23 © Powerhouse Ventures Limited, 2012

24 Value Proposition © Powerhouse Ventures Limited, 2012 WHAT is being offered? WHO are the target customers? WHY will these customers buy your product or service? HOW is your product or service better or different from the competition?

25 Anchor - Light Proof Bottle What do you think their Value Proposition is? © Powerhouse Ventures Limited, 2012

26 © Powerhouse Ventures Limited, 2012

27 Useful Free Online Courses © Powerhouse Ventures Limited, 2012 Ash Mauryas Lean Canvas Course: fail?w =%7B %7D fail?w =%7B %7D Steve Blanks Course – How to Build A Start-Up:

28 Natural Fluoride Toothpaste © Powerhouse Ventures Limited, 2012

29 Market Validation – Why bother? © Powerhouse Ventures Limited, 2012 Across the OECD 80% of all new products fail – this is across all sectors 35% of all products fail at launch 15% products actually become profitable More than 50% of resources for new product development are on failed projects It is estimated approx. 3% of all new products are commercially successful

30 Market Validation © Powerhouse Ventures Limited, 2012 If you cant find 10 people who say theyll buy it, your company is bullshit -Jason Cohen (A Smart Bear blog) Customers dont care about your solution. They care about their problems. - Dave McClure 500 Startups

31 Market Validation is VERY important © Powerhouse Ventures Limited, 2012 Most companies fail not because they fail to build what they set out to build but because they built the wrong product. How do you know that what you are building is actually the right product or service?

32 Market Validation finds out if: © Powerhouse Ventures Limited, There really is a problem worth solving 2. The solution is something of interest to your potential customers 3. Customers are willing to pay for your solution DO NOT use surveys to validate your idea!

33 Product:Solution – Market Fit © Powerhouse Ventures Limited, 2012 PIVOT Steve Blank Market Validation

34 Gain insights into your target customers Behaviours What influences them when making purchases How they buy products/services Identify barriers they have to switching to your product Will also help you identify First customers Distribution strategies Sales and promotion strategies Pricing © Powerhouse Ventures Limited, 2012

35 Market Validation Is boring, difficult and hard….. When talking to potential customers or competitors they may mention something in passing that result in new lucrative possibilities that you had not thought of © Powerhouse Ventures Limited, 2012

36 Market Validation Stage 1 - Test your assumptions What problems customers trying to solve or unmet are they trying to satisfy? How big is this problem/need for these customers? Stage 2 - Test your solution Does it match the customer problem or unmet need? © Powerhouse Ventures Limited, 2012

37 Customer interviews © Powerhouse Ventures Limited, 2012 Face to Face is best Phone interview is ok Start with people you know, then expand out If possible choose a neutral location – eg café Interviews typically take about 30 min Dont pay your interviewer Avoid recording the interview Immediately after your interview capture your first thoughts Dont forget to notice body language – that can say more than what they say! Record your first thoughts immediately after the interview Make sure you capture who you spoke to, where they work and what role they have at the company Dont forget to and thank the interviewee soon after the interview You should aim to talk to at least 10 customers ideally you would talk to 30 to 60 customers – the more the better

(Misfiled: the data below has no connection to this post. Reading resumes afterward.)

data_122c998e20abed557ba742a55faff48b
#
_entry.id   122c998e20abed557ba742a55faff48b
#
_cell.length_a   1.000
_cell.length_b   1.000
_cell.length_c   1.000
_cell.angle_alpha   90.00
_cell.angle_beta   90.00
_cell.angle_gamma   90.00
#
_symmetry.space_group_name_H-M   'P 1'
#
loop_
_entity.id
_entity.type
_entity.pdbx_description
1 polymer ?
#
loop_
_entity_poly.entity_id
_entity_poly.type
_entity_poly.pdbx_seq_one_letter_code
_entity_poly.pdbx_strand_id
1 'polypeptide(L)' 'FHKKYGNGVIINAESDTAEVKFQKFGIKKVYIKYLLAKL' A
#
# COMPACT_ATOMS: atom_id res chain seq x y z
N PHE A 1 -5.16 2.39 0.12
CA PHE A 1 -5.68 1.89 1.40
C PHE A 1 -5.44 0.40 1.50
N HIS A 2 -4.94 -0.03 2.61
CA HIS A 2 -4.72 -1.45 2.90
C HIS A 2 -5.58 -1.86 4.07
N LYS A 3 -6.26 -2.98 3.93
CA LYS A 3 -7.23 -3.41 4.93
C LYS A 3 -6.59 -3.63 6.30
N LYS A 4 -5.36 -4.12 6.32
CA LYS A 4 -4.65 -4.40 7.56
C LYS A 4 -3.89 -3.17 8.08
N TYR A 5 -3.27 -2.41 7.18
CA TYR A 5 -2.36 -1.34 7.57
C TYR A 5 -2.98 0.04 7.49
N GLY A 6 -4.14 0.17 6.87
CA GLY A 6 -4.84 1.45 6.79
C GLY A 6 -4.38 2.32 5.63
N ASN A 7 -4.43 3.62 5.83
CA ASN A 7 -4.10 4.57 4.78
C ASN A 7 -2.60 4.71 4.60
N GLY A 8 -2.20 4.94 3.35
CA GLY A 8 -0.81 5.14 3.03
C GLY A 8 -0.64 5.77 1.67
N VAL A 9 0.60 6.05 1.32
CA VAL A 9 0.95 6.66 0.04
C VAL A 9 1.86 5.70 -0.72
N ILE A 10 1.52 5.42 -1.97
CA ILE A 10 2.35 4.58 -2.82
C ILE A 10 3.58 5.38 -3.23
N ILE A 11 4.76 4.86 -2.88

38 Customer interviews © Powerhouse Ventures Limited, 2012 This is not a pitch to them you want your potential customer to do most of the talking Dont ask customers what they want – find out what they do People tend to tell you things that they think you want to hear They lie If a customer tells you that x is a big problem find out how they currently solve it If they just put up with it – you need to question yourself if it really is a problem worth solving

39 Interview questions are important Remember you are wanting to understand your customers and their behaviours Ask open-ended questions Use a scale to find out how important something is to your customers – 0 to 10 or 1 to 5 Avoid using jargon Keep questions simple Dont ask leading questions Dont get to personal Make sure you are clear that you are NOT trying to sell them something © Powerhouse Ventures Limited, 2012

40 Customer Observation Follow a potential target customer around for the day Observe people shopping purchasing similar products to what you intend to sell Pretend to be a customer and visit a competitor Attend related trade shows – who is there? © Powerhouse Ventures Limited, 2012

41 Interview questions How do they currently solve this problem or need How satisfied are they with this solution How long have you been using this solution What do you like about this solution What dont you like about this solution – what would you like changed Tell customers your positioning statement and then find out whether they see any value in it for them or company © Powerhouse Ventures Limited, 2012

42 Cindy Alvarezs blog: Target Customers – B2C © Powerhouse Ventures Limited, How do they define themselves? (teenager, mom, frequent business traveler, retiree, athlete…) 2. Whats their greatest source of stress? (not enough $, not enough time, dont know how to do something, health, safety…) 3. What are they trying to do? (save $, save time, make more $, be safer/healthier, fix something thats broken, be happier) 4. How much decision making power do they have? (need permission, can use own judgment but need to keep others happy, can issue mandates) 5. How eager are they to solve this problem? (#1 priority, bothered by it daily, worried about it but direct no consequences of ignoring it, nice-to-have

43 Product:Solution – Market Fit © Powerhouse Ventures Limited, 2012 PIVOT Steve Blank Market Validation

44 Intellectual Property (IP) © Powerhouse Ventures Limited, 2012 Do a quick patent search to see if you idea has already been patented. Google patents (USA patents only) Espacenet – Make sure you own your IP and the inventors of the IP are clear

45 Dr Rachel Wright Any Questions?